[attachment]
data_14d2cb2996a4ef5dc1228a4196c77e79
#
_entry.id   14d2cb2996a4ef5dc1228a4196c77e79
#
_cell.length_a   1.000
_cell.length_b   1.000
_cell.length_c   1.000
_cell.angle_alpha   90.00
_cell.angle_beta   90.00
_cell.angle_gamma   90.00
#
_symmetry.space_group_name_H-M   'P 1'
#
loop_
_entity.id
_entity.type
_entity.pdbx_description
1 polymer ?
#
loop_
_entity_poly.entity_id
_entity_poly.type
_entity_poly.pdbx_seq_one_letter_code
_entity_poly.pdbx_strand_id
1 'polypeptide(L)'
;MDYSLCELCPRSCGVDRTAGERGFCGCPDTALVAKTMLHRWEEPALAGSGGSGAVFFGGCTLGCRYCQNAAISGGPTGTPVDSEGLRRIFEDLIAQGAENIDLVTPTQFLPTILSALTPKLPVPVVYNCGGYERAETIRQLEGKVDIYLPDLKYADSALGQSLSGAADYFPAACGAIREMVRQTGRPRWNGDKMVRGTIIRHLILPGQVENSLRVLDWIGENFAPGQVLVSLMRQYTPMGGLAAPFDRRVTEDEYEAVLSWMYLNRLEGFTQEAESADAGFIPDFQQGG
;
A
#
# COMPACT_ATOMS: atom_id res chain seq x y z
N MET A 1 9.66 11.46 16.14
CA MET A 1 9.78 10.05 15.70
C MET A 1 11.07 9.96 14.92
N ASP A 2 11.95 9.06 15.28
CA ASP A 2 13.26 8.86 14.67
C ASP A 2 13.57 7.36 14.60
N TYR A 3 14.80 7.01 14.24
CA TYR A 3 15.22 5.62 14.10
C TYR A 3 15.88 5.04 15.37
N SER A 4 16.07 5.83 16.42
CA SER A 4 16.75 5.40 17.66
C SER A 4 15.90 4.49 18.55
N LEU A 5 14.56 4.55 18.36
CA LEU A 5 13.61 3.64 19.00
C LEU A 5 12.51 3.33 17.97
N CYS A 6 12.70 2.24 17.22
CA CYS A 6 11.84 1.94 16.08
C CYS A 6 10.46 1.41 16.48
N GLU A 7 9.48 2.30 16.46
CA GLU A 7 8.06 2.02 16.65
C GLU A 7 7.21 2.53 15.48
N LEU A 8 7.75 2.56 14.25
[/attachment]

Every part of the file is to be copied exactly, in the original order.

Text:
data_14d2cb2996a4ef5dc1228a4196c77e79
#
_entry.id   14d2cb2996a4ef5dc1228a4196c77e79
#
_cell.length_a   1.000
_cell.length_b   1.000
_cell.length_c   1.000
_cell.angle_alpha   90.00
_cell.angle_beta   90.00
_cell.angle_gamma   90.00
#
_symmetry.space_group_name_H-M   'P 1'
#
loop_
_entity.id
_entity.type
_entity.pdbx_description
1 polymer ?
#
loop_
_entity_poly.entity_id
_entity_poly.type
_entity_poly.pdbx_seq_one_letter_code
_entity_poly.pdbx_strand_id
1 'polypeptide(L)'
;MDYSLCELCPRSCGVDRTAGERGFCGCPDTALVAKTMLHRWEEPALAGSGGSGAVFFGGCTLGCRYCQNAAISGGPTGTPVDSEGLRRIFEDLIAQGAENIDLVTPTQFLPTILSALTPKLPVPVVYNCGGYERAETIRQLEGKVDIYLPDLKYADSALGQSLSGAADYFPAACGAIREMVRQTGRPRWNGDKMVRGTIIRHLILPGQVENSLRVLDWIGENFAPGQVLVSLMRQYTPMGGLAAPFDRRVTEDEYEAVLSWMYLNRLEGFTQEAESADAGFIPDFQQGG
;
A
#
# COMPACT_ATOMS: atom_id res chain seq x y z
N MET A 1 9.66 11.46 16.14
CA MET A 1 9.78 10.05 15.70
C MET A 1 11.07 9.96 14.92
N ASP A 2 11.95 9.06 15.28
CA ASP A 2 13.26 8.86 14.67
C ASP A 2 13.57 7.36 14.60
N TYR A 3 14.80 7.01 14.24
CA TYR A 3 15.22 5.62 14.10
C TYR A 3 15.88 5.04 15.37
N SER A 4 16.07 5.83 16.42
CA SER A 4 16.75 5.40 17.66
C SER A 4 15.90 4.49 18.55
N LEU A 5 14.56 4.55 18.36
CA LEU A 5 13.61 3.64 19.00
C LEU A 5 12.51 3.33 17.97
N CYS A 6 12.70 2.24 17.22
CA CYS A 6 11.84 1.94 16.08
C CYS A 6 10.46 1.41 16.48
N GLU A 7 9.48 2.30 16.46
CA GLU A 7 8.06 2.02 16.65
C GLU A 7 7.21 2.53 15.48
N LEU A 8 7.75 2.56 14.25